Griefs assured are felt before they come.    Dryden.  7539
  Grim-visaged war hath smooth’d his wrinkled front…. He capers nimbly in a lady’s chamber, / To the lascivious pleasing of a lute.    Richard III., i. 1.  7540
  Grind the faces of the poor.    Bible.  7541
  Gross and vulgar minds will always pay a higher respect to wealth than to talent; for wealth, although it is a far less efficient source of power than talent, happens to be far more intelligible.    Colton.  7542
  Gross Diligenz und klein Conscienz macht reich—Great industry and little conscience make one rich.    German Proverb.  7543
  Gross ist, wer Feinde tapfer uberwand; / Doch grösser ist, wer sie gewonnen—Great is he who has bravely vanquished his enemies, but greater is he who has gained them.    Seume.  7544
  Gross kann man sich im Glück, erhaben nur im Unglück zeigen—One may show himself great in good fortune, but exalted only in bad.    Schiller. (?)  7545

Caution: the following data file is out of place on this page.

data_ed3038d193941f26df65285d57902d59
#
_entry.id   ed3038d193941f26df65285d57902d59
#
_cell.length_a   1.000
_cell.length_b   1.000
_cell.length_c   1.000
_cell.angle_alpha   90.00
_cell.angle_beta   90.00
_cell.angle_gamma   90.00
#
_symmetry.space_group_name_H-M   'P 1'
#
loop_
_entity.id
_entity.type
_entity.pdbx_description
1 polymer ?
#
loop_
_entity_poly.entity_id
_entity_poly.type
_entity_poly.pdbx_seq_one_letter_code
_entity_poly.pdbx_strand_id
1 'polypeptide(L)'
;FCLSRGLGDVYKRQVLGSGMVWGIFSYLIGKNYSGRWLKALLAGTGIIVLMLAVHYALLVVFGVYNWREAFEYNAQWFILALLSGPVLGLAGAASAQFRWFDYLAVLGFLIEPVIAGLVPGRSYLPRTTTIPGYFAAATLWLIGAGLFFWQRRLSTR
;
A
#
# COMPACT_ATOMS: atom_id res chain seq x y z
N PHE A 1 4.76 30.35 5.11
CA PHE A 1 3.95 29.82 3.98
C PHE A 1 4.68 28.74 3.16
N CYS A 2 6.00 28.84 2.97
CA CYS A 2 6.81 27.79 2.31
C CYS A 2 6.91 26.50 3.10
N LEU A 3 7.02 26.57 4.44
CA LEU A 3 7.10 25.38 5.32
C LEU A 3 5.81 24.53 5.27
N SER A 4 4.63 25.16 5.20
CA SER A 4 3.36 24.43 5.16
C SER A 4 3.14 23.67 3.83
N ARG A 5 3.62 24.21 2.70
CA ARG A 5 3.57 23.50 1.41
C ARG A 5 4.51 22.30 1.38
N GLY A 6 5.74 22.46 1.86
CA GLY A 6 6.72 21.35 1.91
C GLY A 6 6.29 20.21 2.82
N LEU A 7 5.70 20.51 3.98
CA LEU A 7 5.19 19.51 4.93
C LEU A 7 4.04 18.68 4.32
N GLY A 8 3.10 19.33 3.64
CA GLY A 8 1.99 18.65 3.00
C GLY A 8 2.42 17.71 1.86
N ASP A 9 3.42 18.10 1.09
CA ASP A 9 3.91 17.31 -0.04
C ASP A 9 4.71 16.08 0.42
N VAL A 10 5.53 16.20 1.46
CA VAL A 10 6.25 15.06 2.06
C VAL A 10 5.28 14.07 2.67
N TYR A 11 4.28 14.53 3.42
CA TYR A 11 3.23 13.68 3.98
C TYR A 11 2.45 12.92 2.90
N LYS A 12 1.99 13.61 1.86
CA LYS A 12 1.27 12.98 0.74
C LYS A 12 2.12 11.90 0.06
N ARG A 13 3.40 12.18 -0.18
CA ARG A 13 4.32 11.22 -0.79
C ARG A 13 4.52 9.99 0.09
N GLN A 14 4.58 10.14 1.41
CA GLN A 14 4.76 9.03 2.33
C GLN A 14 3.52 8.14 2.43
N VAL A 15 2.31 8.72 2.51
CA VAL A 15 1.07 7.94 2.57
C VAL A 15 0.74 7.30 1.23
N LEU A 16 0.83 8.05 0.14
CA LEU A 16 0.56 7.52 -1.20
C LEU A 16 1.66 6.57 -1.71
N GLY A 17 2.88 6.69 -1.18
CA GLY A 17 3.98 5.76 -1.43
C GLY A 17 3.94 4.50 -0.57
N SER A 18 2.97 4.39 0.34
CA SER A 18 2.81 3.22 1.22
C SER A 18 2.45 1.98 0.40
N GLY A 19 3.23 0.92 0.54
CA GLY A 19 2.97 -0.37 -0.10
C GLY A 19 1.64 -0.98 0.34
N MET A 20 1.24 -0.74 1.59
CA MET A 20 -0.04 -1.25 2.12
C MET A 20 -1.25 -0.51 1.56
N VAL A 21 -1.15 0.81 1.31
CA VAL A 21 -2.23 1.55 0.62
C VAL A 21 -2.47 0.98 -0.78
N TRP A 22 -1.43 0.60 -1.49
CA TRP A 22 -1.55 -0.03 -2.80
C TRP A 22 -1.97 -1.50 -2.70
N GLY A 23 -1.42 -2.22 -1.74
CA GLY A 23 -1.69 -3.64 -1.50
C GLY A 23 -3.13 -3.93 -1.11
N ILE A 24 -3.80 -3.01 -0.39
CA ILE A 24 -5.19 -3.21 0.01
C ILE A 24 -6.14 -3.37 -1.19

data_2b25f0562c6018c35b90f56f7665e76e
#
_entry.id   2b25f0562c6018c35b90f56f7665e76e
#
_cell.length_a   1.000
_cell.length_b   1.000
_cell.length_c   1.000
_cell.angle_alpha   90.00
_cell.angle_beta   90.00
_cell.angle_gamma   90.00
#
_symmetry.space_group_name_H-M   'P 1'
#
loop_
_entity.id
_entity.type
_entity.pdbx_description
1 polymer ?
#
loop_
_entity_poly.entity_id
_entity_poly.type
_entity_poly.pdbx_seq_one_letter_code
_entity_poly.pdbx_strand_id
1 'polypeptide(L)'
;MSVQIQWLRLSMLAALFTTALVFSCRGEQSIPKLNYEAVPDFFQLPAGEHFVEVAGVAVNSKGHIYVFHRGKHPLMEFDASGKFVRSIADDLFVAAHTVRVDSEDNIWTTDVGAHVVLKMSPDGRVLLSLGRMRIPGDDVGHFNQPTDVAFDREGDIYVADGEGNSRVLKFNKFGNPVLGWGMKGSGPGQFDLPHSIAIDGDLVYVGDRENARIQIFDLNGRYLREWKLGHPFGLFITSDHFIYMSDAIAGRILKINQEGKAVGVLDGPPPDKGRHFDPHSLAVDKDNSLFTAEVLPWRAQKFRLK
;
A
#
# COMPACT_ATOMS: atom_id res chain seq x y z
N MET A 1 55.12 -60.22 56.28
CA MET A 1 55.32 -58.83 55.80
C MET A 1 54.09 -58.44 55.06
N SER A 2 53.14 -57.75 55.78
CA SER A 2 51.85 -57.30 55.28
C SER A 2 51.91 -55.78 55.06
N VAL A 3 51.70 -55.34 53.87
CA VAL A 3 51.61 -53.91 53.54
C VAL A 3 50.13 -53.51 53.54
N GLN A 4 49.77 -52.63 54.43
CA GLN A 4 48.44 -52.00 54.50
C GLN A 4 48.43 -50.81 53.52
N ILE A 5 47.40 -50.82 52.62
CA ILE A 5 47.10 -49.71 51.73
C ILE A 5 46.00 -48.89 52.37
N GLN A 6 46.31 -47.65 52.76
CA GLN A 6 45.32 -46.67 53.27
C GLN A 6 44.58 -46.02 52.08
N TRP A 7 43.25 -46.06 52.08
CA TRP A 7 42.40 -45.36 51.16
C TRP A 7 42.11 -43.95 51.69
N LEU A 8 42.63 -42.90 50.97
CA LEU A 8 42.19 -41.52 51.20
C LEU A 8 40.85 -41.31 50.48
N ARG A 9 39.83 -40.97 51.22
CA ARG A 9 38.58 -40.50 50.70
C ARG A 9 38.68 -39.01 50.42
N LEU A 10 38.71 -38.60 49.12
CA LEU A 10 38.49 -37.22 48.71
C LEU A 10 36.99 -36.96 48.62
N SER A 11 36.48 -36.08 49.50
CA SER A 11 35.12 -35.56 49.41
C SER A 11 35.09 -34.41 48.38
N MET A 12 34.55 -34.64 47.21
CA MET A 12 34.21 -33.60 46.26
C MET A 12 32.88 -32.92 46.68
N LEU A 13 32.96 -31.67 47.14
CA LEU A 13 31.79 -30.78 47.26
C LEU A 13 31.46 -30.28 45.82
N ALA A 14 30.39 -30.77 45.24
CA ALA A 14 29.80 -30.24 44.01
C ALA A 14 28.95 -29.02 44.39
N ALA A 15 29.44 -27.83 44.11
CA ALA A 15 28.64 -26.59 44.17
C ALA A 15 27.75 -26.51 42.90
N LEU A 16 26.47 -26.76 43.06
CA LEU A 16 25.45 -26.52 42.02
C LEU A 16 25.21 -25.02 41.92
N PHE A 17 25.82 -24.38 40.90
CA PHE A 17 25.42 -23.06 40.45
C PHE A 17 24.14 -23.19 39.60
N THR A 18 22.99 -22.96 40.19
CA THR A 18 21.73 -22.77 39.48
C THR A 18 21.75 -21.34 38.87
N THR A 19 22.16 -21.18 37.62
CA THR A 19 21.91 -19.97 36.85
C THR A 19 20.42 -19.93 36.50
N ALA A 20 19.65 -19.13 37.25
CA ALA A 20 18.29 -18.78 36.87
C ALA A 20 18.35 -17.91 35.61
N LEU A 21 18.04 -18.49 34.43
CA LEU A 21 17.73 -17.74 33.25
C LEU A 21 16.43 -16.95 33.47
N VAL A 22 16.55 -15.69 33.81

Gross und leer, wie das Heidelberger Fass—Big and empty, like the Heidelberg tun.    German Proverb.  7546
  Grosse Leidenschaften sind Krankheiten ohne Hoffnung; was sie heilen könnte, macht sie erst recht gefährlich—Great passions are incurable diseases; what might heal them is precisely that which makes them so dangerous.    Goethe.  7547
  Grosse Seelen dulden still—Great souls endure in silence.    Schiller.  7548
  Grosser Herren Leute lassen sich was bedünken—Great people’s servants think themselves of no small consequence.    German Proverb.  7549
  Grudge not another what you canna get yoursel’.    Scotch Proverb.  7550
  Grudge not one against another.    St. James.  7551
  Guardalo ben, guardalo tutto / L’uom senza danar quanto è brutto—Watch him well, watch him closely; the man without money, how worthless he is!    Italian Proverb.  7552